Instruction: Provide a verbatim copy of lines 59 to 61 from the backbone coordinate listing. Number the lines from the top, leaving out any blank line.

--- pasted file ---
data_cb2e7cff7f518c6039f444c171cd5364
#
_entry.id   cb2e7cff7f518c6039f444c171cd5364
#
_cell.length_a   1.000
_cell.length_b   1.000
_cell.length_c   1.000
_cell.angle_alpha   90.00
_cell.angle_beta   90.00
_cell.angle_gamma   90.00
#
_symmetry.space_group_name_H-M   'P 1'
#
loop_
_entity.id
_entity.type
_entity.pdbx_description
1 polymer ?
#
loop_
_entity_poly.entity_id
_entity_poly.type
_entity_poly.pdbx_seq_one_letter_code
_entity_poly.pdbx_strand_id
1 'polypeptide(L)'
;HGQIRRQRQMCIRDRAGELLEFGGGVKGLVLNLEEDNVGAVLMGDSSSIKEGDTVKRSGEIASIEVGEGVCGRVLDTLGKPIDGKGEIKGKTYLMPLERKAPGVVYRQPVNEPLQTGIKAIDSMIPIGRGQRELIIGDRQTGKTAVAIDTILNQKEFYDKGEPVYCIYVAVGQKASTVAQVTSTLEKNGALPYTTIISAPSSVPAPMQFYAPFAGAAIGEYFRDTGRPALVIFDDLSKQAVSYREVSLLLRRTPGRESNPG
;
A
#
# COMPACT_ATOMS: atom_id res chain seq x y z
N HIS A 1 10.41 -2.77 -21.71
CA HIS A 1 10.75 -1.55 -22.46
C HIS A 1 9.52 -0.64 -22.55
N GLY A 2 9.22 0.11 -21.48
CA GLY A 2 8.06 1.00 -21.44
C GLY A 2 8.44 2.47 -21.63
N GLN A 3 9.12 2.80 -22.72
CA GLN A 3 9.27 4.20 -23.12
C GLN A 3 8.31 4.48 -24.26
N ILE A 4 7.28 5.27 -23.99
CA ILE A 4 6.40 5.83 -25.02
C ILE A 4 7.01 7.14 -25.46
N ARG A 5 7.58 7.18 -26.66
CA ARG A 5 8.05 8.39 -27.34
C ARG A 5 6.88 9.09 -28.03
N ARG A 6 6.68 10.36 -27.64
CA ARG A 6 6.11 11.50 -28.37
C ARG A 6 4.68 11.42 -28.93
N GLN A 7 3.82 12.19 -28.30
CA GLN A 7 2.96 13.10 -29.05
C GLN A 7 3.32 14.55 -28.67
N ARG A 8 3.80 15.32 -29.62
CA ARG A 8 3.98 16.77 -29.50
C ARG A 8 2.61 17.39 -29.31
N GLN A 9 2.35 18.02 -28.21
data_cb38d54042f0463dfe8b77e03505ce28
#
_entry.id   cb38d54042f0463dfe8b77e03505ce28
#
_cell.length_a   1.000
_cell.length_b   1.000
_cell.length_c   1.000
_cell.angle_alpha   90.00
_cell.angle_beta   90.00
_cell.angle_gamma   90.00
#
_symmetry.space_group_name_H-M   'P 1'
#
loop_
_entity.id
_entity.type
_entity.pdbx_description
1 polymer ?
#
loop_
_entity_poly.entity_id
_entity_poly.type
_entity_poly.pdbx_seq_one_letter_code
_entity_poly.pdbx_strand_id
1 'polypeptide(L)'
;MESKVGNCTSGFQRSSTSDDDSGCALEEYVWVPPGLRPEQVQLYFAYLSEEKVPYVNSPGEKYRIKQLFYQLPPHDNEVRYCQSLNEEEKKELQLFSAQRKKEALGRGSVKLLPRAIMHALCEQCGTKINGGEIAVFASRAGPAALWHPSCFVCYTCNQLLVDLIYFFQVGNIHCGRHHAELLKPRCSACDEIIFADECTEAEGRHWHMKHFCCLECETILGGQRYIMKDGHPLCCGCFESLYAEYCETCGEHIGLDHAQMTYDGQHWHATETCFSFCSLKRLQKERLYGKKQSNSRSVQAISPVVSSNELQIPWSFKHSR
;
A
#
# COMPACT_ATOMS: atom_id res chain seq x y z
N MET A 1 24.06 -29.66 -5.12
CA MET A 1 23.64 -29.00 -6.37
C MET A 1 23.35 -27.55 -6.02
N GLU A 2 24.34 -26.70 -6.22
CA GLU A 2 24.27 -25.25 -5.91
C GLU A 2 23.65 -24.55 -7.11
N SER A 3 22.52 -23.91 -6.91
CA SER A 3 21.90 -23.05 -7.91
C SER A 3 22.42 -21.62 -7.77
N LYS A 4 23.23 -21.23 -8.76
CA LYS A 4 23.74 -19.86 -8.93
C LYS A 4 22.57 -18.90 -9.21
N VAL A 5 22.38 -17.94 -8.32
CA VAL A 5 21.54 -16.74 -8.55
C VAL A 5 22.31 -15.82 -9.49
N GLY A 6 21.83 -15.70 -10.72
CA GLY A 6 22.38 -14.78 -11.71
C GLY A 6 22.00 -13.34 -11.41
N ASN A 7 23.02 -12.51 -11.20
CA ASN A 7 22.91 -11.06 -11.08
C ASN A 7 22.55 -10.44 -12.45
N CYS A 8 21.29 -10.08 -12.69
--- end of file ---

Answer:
#
_cell.length_a   1.000
_cell.length_b   1.000